calls in the worst case). So we have between N+2 and 3N calls.
The simple sysctl approach has N calls. Done in a naive way, this takes
longer than the fd approach (fast sensors can not overtake slow ones).
Again: when does it hurt that it takes longer?
For sysctls you go directly to a sensor (benefit of the hierarchic
property), for the single fd approach you need additional code in the
kernel to go dispatch to the sensor, and in the multiple fd case you
need to write some kind of filesystem logic to get the hierarchical
benefit. Both fd approaches (which have to be written, additionally to
the kernel API for hooking up sensors) are more complex than using the
existing sysctl logic (which can just be used in the kernel API for
hooking up sensors).
And all this to have maybe 1% of sensors which are smart handled in the
kernel. This assumes that those sensors need to be handled in the
kernel. That they are some kind of device in the PC which needs a
kernel driver, and not an external device which can be accessed over a
serial line or some other userland driven code and should therefore be
handled by the userland part of the single-system sensors framework and
not the kernel sensors framework.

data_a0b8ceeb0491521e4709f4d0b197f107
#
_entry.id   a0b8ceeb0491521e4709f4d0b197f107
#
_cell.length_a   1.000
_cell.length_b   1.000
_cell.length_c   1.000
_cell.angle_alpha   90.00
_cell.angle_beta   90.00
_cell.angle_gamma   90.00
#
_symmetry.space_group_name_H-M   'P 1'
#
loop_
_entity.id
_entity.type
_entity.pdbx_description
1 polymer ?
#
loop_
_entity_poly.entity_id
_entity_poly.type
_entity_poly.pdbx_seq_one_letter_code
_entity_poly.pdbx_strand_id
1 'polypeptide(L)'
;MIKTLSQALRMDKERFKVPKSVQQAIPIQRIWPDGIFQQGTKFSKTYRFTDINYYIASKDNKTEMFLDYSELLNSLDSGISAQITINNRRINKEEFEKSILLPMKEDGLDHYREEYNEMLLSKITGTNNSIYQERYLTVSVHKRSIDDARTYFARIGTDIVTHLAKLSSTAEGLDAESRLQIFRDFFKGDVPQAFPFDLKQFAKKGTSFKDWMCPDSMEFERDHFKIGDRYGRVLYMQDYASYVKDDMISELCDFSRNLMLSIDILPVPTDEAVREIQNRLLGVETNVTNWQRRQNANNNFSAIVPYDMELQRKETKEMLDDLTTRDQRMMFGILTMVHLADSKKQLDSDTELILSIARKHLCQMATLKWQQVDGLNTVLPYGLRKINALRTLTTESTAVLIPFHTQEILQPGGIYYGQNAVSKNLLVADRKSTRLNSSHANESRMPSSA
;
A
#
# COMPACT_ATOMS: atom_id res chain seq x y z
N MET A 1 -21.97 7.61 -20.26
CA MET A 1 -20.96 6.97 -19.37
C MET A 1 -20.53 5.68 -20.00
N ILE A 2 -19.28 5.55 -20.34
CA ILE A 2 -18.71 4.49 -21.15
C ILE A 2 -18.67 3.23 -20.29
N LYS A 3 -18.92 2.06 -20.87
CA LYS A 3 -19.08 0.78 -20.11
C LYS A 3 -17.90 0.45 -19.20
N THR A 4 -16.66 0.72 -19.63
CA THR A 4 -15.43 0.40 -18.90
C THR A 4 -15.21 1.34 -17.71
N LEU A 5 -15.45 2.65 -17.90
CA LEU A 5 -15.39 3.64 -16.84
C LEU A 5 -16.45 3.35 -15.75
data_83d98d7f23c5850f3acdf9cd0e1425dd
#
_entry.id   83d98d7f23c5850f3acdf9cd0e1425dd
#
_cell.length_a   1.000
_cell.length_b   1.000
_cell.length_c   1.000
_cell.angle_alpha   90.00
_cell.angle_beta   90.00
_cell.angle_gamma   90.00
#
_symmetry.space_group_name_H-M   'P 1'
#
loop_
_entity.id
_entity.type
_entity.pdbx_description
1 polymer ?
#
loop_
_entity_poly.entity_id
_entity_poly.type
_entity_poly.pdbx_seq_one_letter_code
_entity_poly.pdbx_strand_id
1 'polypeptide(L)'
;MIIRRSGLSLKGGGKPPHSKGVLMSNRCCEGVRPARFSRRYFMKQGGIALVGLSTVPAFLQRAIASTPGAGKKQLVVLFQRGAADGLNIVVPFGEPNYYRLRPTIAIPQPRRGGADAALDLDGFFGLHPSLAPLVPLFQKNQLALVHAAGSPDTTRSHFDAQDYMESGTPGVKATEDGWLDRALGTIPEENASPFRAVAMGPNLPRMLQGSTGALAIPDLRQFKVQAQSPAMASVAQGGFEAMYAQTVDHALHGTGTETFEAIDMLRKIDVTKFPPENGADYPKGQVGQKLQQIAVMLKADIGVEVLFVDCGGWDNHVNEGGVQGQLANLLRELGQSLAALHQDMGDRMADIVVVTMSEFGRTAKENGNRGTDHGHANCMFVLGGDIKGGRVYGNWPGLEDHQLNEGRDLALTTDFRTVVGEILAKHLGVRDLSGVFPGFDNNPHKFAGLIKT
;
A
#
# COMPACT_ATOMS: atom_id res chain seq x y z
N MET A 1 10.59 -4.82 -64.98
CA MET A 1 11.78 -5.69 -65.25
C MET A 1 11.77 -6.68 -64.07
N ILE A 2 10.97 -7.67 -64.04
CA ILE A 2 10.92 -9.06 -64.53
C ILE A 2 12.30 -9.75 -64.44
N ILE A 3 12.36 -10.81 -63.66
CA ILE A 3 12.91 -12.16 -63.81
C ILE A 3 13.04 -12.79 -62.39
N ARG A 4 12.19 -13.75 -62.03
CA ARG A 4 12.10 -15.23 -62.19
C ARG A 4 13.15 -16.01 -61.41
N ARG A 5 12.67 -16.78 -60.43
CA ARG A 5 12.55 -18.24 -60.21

> Remember the userland access API ? That will need to be serviced
> via some kind of interface, most likely a unix domain socket (although
> a shared memory based interface might also work).
Why? We want a userland library to access it, so all tools which query
a sensor need to use this. This library can access the interface
directly (for the fd based approach this means congruent access needs
to work, for the sysctl based approach with caching it works already).
The admin is supposed to make sure not too (this is a number which is
different from system to system, and typically you only have 1-3 tools
running) much utilities are run at the same time.
> >How do you
> >quantify "a problem"? Can this problem be circumvented by userland code
> >instead (maybe some tunable amount of threads or some other way)?
> Anybody who proposed "a tunable amount of threads" a solution where
> poll(2)/select(2)/kqueue(2) would do just fine, doesn't know what
> he is talking about.
Threads are an userland hammer. It's less complex to get right than a
hierarchic fd approach in the kernel. And as already asked (that's the